How can understanding the Passover influence your experience of partaking of the sacrament?
Encourage students to think about what they have learned about the Passover and its symbolism the next time they partake of the sacrament.
Summarize Exodus 13:11–22 by explaining that Moses told the children of Israel they were to sacrifice the firstborn males of their flocks and herds to the Lord. They were also to offer a sacrifice for each of their firstborn sons.
Explain that when the Israelites left Egypt, they took Joseph’s bones with them to bury them in the promised land as Joseph had requested. The Lord led Moses and the children of Israel as they traveled in the wilderness.
Consider concluding the lesson by sharing your feelings about the Savior and His sacrifice for you.
President Boyd K. Packer of the Quorum of the Twelve Apostles explained the connection between the Passover and the sacrament:
“At Gethsemane and Golgotha the Savior’s blood was shed. Centuries earlier the Passover had been introduced as a symbol and a type of things to come. It was an ordinance to be kept forever (see Exodus 12). …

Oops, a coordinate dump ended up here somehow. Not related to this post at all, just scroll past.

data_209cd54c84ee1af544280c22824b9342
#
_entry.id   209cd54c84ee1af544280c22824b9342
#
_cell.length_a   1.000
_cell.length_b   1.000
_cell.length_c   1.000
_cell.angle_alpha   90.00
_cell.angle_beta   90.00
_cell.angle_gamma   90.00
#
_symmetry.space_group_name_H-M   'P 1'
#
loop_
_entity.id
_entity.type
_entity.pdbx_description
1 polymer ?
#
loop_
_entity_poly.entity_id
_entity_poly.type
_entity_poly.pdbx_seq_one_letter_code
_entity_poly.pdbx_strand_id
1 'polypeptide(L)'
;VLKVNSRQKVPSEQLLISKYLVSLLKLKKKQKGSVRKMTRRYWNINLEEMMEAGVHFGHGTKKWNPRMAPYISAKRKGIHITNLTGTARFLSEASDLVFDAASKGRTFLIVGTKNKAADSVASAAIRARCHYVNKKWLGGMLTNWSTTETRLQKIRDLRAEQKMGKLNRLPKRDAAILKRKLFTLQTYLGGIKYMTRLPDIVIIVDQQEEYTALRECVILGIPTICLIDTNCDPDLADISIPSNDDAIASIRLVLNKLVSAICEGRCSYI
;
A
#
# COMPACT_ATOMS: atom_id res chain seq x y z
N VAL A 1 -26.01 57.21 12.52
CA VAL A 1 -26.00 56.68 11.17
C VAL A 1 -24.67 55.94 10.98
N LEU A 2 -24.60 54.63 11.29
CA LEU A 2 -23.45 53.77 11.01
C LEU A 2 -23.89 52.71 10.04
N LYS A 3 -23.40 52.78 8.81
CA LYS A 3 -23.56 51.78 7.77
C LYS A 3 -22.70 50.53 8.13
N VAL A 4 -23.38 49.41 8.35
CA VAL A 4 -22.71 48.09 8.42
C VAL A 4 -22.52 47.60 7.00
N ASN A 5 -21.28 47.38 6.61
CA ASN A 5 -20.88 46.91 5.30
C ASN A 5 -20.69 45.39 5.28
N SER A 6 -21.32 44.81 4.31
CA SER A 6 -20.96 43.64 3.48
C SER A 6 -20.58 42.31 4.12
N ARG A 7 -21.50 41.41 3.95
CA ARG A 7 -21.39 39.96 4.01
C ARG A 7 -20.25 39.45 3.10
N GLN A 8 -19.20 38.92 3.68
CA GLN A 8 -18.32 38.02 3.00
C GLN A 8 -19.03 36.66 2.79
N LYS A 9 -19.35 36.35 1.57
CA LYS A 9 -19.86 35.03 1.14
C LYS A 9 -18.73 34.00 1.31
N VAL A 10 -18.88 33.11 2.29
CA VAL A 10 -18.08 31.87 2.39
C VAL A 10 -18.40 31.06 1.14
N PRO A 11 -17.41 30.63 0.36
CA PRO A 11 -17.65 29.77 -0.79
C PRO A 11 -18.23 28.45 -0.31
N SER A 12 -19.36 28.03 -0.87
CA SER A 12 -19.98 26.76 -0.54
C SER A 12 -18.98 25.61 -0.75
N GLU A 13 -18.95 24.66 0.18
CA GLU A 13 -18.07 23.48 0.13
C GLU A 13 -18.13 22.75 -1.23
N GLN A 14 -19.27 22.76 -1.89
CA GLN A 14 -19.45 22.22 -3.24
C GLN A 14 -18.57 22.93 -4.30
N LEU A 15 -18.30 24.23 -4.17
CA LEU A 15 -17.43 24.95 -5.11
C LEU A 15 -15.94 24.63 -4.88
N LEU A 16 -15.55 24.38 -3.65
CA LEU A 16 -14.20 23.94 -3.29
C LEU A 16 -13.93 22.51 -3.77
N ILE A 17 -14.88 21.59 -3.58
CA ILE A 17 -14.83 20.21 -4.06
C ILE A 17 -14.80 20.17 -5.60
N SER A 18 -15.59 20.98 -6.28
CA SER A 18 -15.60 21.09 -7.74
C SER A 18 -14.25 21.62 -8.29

“After the crucifixion of the Lord, the law of sacrifice required no more shedding of blood. … The sacrifice thenceforth was to be a broken heart and a contrite spirit—repentance.
“And the Passover would be commemorated forever as the sacrament, in which we renew our covenant of baptism and partake in remembrance of the body of the Lamb of God and of His blood, which was shed for us” (“Atonement, Agency, Accountability,” Ensign, May 1988, 72).
Consider the courage the ancient Israelites showed when they obeyed the command to place blood on their doorposts. Four hundred years of Egyptian rule likely included persecution for those who openly worshipped Jehovah. Thus, the placement of the lamb’s blood on the doorposts was a bold public statement, a marker that identified those who worshipped Jehovah. How does the courageous example of the ancient Israelites influence the way we live our beliefs and standards as Latter-day Saints? Although we don’t sprinkle blood on our doorposts today, what outward characteristics might distinguish the homes and lives of faithful Latter-day Saints from the homes and lives of others? Are we afraid of persecution or concerned about public opinion and being accepted by the world? Or do we say, as Paul did, “I am not ashamed of the gospel of Christ” (Romans 1:16)?